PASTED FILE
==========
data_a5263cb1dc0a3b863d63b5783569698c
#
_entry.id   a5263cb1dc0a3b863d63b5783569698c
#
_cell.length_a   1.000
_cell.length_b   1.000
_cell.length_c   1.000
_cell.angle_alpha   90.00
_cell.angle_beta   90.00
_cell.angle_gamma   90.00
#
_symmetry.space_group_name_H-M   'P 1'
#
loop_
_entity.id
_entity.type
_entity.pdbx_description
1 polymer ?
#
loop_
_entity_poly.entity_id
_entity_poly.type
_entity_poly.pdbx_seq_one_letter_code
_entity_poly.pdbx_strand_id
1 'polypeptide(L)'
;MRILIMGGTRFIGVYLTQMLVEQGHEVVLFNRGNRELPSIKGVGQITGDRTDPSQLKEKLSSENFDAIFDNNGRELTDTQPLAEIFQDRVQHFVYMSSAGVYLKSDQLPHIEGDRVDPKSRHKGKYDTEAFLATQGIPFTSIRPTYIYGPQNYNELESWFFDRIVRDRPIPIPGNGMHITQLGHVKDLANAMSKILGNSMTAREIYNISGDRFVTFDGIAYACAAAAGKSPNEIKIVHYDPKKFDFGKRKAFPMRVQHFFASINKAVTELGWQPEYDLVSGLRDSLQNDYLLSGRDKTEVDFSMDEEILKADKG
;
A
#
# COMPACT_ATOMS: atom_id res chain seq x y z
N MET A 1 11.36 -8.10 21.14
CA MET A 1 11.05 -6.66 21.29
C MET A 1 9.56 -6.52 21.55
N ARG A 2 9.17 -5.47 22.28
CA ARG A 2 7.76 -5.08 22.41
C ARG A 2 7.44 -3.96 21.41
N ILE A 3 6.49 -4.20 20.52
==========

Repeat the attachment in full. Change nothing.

data_a5263cb1dc0a3b863d63b5783569698c
#
_entry.id   a5263cb1dc0a3b863d63b5783569698c
#
_cell.length_a   1.000
_cell.length_b   1.000
_cell.length_c   1.000
_cell.angle_alpha   90.00
_cell.angle_beta   90.00
_cell.angle_gamma   90.00
#
_symmetry.space_group_name_H-M   'P 1'
#
loop_
_entity.id
_entity.type
_entity.pdbx_description
1 polymer ?
#
loop_
_entity_poly.entity_id
_entity_poly.type
_entity_poly.pdbx_seq_one_letter_code
_entity_poly.pdbx_strand_id
1 'polypeptide(L)'
;MRILIMGGTRFIGVYLTQMLVEQGHEVVLFNRGNRELPSIKGVGQITGDRTDPSQLKEKLSSENFDAIFDNNGRELTDTQPLAEIFQDRVQHFVYMSSAGVYLKSDQLPHIEGDRVDPKSRHKGKYDTEAFLATQGIPFTSIRPTYIYGPQNYNELESWFFDRIVRDRPIPIPGNGMHITQLGHVKDLANAMSKILGNSMTAREIYNISGDRFVTFDGIAYACAAAAGKSPNEIKIVHYDPKKFDFGKRKAFPMRVQHFFASINKAVTELGWQPEYDLVSGLRDSLQNDYLLSGRDKTEVDFSMDEEILKADKG
;
A
#
# COMPACT_ATOMS: atom_id res chain seq x y z
N MET A 1 11.36 -8.10 21.14
CA MET A 1 11.05 -6.66 21.29
C MET A 1 9.56 -6.52 21.55
N ARG A 2 9.17 -5.47 22.28
CA ARG A 2 7.76 -5.08 22.41
C ARG A 2 7.44 -3.96 21.41
N ILE A 3 6.49 -4.20 20.52